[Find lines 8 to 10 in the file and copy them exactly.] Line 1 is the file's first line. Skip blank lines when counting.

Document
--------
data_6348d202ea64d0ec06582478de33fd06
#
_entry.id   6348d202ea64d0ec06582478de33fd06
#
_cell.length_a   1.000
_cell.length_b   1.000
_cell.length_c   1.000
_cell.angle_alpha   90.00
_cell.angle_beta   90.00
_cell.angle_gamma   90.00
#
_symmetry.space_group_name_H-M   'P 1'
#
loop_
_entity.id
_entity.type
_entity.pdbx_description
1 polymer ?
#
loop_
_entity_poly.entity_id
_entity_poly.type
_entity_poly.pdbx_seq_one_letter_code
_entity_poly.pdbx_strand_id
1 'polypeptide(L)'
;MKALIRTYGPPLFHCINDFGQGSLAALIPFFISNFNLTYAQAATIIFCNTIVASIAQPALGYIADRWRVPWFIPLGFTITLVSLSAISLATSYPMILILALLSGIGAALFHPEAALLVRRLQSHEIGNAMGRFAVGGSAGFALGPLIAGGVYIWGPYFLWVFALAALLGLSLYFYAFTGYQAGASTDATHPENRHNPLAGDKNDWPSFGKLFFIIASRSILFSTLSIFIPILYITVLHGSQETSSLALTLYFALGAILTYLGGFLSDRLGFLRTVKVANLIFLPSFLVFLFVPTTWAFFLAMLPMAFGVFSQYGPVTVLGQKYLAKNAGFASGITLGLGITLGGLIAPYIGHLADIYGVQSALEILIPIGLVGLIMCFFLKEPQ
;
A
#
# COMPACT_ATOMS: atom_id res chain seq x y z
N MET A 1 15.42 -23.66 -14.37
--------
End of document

_cell.angle_alpha   90.00
_cell.angle_beta   90.00
_cell.angle_gamma   90.00